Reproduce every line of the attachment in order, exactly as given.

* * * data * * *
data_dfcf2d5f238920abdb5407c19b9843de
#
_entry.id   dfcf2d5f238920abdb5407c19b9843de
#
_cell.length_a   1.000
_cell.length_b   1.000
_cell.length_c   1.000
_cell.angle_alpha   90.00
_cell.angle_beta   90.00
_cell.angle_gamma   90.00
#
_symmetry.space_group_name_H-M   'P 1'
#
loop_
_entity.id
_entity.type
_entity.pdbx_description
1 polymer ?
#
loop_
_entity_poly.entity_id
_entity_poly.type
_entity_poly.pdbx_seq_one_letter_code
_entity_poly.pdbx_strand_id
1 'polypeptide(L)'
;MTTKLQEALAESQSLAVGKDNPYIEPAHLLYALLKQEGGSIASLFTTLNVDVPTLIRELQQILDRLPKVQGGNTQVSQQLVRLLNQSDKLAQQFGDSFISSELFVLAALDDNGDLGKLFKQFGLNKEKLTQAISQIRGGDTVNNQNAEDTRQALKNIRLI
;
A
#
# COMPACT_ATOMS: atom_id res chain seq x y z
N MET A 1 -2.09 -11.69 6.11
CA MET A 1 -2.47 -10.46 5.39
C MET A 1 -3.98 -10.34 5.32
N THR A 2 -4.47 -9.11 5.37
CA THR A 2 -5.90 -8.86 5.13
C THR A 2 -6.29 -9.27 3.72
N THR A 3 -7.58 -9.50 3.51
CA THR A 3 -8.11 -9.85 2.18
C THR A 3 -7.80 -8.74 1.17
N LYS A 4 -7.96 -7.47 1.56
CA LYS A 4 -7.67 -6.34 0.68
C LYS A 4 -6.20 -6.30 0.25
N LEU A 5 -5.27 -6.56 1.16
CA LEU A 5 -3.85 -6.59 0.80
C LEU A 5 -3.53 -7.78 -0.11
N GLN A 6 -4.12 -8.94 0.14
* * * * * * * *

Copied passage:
data_dfcf2d5f238920abdb5407c19b9843de
#
_entry.id   dfcf2d5f238920abdb5407c19b9843de
#
_cell.length_a   1.000
_cell.length_b   1.000
_cell.length_c   1.000
_cell.angle_alpha   90.00
_cell.angle_beta   90.00
_cell.angle_gamma   90.00
#
_symmetry.space_group_name_H-M   'P 1'
#
loop_
_entity.id
_entity.type
_entity.pdbx_description
1 polymer ?
#
loop_
_entity_poly.entity_id
_entity_poly.type
_entity_poly.pdbx_seq_one_letter_code
_entity_poly.pdbx_strand_id
1 'polypeptide(L)'
;MTTKLQEALAESQSLAVGKDNPYIEPAHLLYALLKQEGGSIASLFTTLNVDVPTLIRELQQILDRLPKVQGGNTQVSQQLVRLLNQSDKLAQQFGDSFISSELFVLAALDDNGDLGKLFKQFGLNKEKLTQAISQIRGGDTVNNQNAEDTRQALKNIRLI
;
A
#
# COMPACT_ATOMS: atom_id res chain seq x y z
N MET A 1 -2.09 -11.69 6.11
CA MET A 1 -2.47 -10.46 5.39
C MET A 1 -3.98 -10.34 5.32
N THR A 2 -4.47 -9.11 5.37
CA THR A 2 -5.90 -8.86 5.13
C THR A 2 -6.29 -9.27 3.72
N THR A 3 -7.58 -9.50 3.51
CA THR A 3 -8.11 -9.85 2.18
C THR A 3 -7.80 -8.74 1.17
N LYS A 4 -7.96 -7.47 1.56
CA LYS A 4 -7.67 -6.34 0.68
C LYS A 4 -6.20 -6.30 0.25
N LEU A 5 -5.27 -6.56 1.16
CA LEU A 5 -3.85 -6.59 0.80
C LEU A 5 -3.53 -7.78 -0.11
N GLN A 6 -4.12 -8.94 0.14